3. ASA grades I & II
4. Parent or person with parental responsibility able to give written, informed consent and child willing to assent

Participant type


Age group




Target number of participants

Planned Sample Size: 1650; UK Sample Size: 1650

Participant exclusion criteria

1. Not undergoing elective, day-case dental, ophthalmological or ENT surgery under general anaesthesia
2. Not displaying level of anxiety that would usually warrant premedication under the standard NHS care pathway
3. Reason for premedication other than anxiety
4. Current prescription of melatonin, midazolam or other non-permitted drug (please see section 7.11.2)
5. Obstructive sleep apnoea
6. ASA grades III, IV & V
7. Severe learning disability rendering child unable to communicate even with specialised support

Recruitment start date


Recruitment end date



Countries of recruitment

United Kingdom

Trial participating centre

Sheffield Childrens Hospital (lead centre)
Sheffield Children's Hospital Clarkson St
S10 2TQ
United Kingdom

Trial participating centre

Royal Aberdeen Children’s Hospital
Westburn Rd
AB25 2ZG
United Kingdom

Trial participating centre

Royal Bolton Hospital
Minerva Rd Farnworth
United Kingdom

Trial participating centre

Addenbrookes Hospital
Hills Rd
United Kingdom

Trial participating centre

Croydon University Hospital
530 London Rd
Thornton Heath
United Kingdom

Trial participating centre

Doncaster Royal Infirmary
Thorne Rd
United Kingdom

Trial participating centre

Darlington Memorial Hospital
Hollyhurst Rd
United Kingdom

Trial participating centre

Tayside Childrens Hospital
Ninewells Hospital & Medical School
United Kingdom

Trial participating centre

Royal Hospital for Children
1345 Govan Road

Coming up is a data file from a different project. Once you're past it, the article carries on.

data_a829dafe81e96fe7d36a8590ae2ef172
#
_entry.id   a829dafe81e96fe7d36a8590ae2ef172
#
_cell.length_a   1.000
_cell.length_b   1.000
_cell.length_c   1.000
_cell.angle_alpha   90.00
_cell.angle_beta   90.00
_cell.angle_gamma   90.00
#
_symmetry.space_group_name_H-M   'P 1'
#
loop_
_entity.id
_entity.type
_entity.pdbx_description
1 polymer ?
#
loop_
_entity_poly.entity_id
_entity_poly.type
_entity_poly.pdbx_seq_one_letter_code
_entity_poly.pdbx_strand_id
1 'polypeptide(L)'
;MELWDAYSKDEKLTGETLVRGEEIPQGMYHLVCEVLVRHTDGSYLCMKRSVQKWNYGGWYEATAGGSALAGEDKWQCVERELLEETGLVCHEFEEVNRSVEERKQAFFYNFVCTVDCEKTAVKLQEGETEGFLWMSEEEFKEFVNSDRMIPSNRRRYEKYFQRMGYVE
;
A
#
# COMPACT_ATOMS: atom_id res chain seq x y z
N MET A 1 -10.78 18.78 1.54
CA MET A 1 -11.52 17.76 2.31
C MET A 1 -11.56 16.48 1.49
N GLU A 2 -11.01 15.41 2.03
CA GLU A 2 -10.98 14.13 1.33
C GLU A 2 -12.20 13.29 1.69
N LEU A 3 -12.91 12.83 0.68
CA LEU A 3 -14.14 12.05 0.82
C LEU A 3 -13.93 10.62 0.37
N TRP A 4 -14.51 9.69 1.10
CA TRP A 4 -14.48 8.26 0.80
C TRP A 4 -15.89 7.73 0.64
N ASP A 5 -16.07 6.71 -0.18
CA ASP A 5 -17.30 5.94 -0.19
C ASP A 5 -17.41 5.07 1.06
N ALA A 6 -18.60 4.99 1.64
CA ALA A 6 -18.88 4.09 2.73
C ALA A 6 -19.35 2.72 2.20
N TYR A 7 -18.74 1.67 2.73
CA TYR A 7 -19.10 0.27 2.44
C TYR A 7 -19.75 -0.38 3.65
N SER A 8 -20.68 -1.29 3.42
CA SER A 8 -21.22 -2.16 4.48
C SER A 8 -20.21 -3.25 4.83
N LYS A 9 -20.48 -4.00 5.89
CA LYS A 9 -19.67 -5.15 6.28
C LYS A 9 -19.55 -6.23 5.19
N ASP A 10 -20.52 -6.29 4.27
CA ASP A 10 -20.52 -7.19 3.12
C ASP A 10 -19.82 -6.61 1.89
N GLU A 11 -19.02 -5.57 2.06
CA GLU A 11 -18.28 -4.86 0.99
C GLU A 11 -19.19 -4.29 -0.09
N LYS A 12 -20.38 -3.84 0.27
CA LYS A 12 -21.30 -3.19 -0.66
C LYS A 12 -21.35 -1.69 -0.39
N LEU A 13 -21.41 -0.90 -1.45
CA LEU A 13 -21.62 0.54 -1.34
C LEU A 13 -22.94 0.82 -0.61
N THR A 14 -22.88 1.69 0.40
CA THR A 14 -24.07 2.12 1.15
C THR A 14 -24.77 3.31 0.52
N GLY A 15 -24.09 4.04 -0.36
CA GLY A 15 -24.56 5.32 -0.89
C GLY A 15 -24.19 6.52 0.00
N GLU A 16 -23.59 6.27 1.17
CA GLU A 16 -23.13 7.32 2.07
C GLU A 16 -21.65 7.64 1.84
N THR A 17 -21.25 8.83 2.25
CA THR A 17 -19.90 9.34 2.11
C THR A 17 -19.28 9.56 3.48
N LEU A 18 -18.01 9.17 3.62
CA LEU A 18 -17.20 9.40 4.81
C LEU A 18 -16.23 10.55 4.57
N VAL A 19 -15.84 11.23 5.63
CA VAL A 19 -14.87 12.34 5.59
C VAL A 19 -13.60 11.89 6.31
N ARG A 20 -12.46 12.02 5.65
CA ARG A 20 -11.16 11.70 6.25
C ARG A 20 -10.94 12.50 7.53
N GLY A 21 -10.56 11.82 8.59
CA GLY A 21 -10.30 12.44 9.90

G51 4TF
United Kingdom

Trial participating centre

University Hospital Crosshouse
Kilmarnock Rd Crosshouse
United Kingdom

Trial participating centre

Alder Hey Children's Hospital
E Prescot Rd
L14 5AB
United Kingdom

Trial participating centre

Royal Manchester Children's Hospital
Oxford Rd
M13 9WL
United Kingdom

Trial participating centre

Medway Maritime Hospital
Windmill Road
United Kingdom

Trial participating centre

The James Cook University Hospital
Marton Rd
United Kingdom

Trial participating centre

Royal Victoria Infirmary
Queen Victoria Rd
Newcastle upon Tyne
United Kingdom

Trial participating centre

Newcastle Dental Hospital
Richardson Rd
Newcastle upon Tyne
United Kingdom

Trial participating centre

Sunderland Royal Hospital
Kayll Rd
United Kingdom

Sponsor information


Sheffield Teaching Hospitals NHS Foundation Trust

Sponsor details

c/o Alessia Dunn
Northern General Hospital
Herries Road
S5 7AU
United Kingdom
+44 (0)114 271 2550

Sponsor type

Hospital/treatment centre



Funder type


Funder name

NIHR Evaluation, Trials and Studies Co-ordinating Centre (NETSCC); Grant Codes: 16/80/08

Alternative name(s)

Funding Body Type

Funding Body Subtype


Results and Publications

Publication and dissemination plan

The protocol will be available online via the MAGIC website once approvals have been received. The statistical analysis plan will not be made publicly available at this time.

IPD sharing statement
The datasets generated during and/or analysed during the current study are/will be available upon request. The dataset will be stored at the University of Sheffield on a secure network. Details of the data sharing requirements are not yet available. Various details of the dataset will be included in the publication.

Intention to publish date


Participant level data

Available on request

Basic results (scientific)

Publication list

Publication citations

Additional files

Editorial Notes

25/03/2019: The condition has been changed from "Specialty: Anaesthesia, Perioperative Medicine and Pain Management, Primary sub-specialty: Anaesthesia, Perioperative Medicine and Pain Management; Health Category: Mental health" to "Anxiety prior to general anaesthesia" following a request from the NIHR. 11/01/2019: Internal review.